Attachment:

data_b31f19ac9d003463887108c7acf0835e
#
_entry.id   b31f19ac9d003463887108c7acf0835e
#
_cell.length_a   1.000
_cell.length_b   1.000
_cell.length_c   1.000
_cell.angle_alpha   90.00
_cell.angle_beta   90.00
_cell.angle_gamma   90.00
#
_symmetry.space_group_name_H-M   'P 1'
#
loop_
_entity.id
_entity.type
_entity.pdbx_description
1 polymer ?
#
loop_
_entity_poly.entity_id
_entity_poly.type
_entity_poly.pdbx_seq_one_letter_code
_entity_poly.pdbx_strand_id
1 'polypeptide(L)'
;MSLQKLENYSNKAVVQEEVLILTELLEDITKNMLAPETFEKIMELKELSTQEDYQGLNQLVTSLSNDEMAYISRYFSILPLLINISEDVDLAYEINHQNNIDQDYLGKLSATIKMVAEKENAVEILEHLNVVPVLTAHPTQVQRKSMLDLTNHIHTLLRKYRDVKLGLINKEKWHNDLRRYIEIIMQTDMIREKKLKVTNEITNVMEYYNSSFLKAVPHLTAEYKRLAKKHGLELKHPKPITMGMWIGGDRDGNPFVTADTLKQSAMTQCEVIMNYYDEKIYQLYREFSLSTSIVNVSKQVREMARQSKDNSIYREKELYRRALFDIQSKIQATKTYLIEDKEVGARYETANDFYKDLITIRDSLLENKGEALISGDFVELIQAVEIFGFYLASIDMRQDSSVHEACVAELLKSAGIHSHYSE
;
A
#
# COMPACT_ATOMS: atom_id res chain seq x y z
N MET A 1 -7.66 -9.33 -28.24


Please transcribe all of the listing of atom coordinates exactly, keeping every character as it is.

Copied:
data_b31f19ac9d003463887108c7acf0835e
#
_entry.id   b31f19ac9d003463887108c7acf0835e
#
_cell.length_a   1.000
_cell.length_b   1.000
_cell.length_c   1.000
_cell.angle_alpha   90.00
_cell.angle_beta   90.00
_cell.angle_gamma   90.00
#
_symmetry.space_group_name_H-M   'P 1'
#
loop_
_entity.id
_entity.type
_entity.pdbx_description
1 polymer ?
#
loop_
_entity_poly.entity_id
_entity_poly.type
_entity_poly.pdbx_seq_one_letter_code
_entity_poly.pdbx_strand_id
1 'polypeptide(L)'
;MSLQKLENYSNKAVVQEEVLILTELLEDITKNMLAPETFEKIMELKELSTQEDYQGLNQLVTSLSNDEMAYISRYFSILPLLINISEDVDLAYEINHQNNIDQDYLGKLSATIKMVAEKENAVEILEHLNVVPVLTAHPTQVQRKSMLDLTNHIHTLLRKYRDVKLGLINKEKWHNDLRRYIEIIMQTDMIREKKLKVTNEITNVMEYYNSSFLKAVPHLTAEYKRLAKKHGLELKHPKPITMGMWIGGDRDGNPFVTADTLKQSAMTQCEVIMNYYDEKIYQLYREFSLSTSIVNVSKQVREMARQSKDNSIYREKELYRRALFDIQSKIQATKTYLIEDKEVGARYETANDFYKDLITIRDSLLENKGEALISGDFVELIQAVEIFGFYLASIDMRQDSSVHEACVAELLKSAGIHSHYSE
;
A
#
# COMPACT_ATOMS: atom_id res chain seq x y z
N MET A 1 -7.66 -9.33 -28.24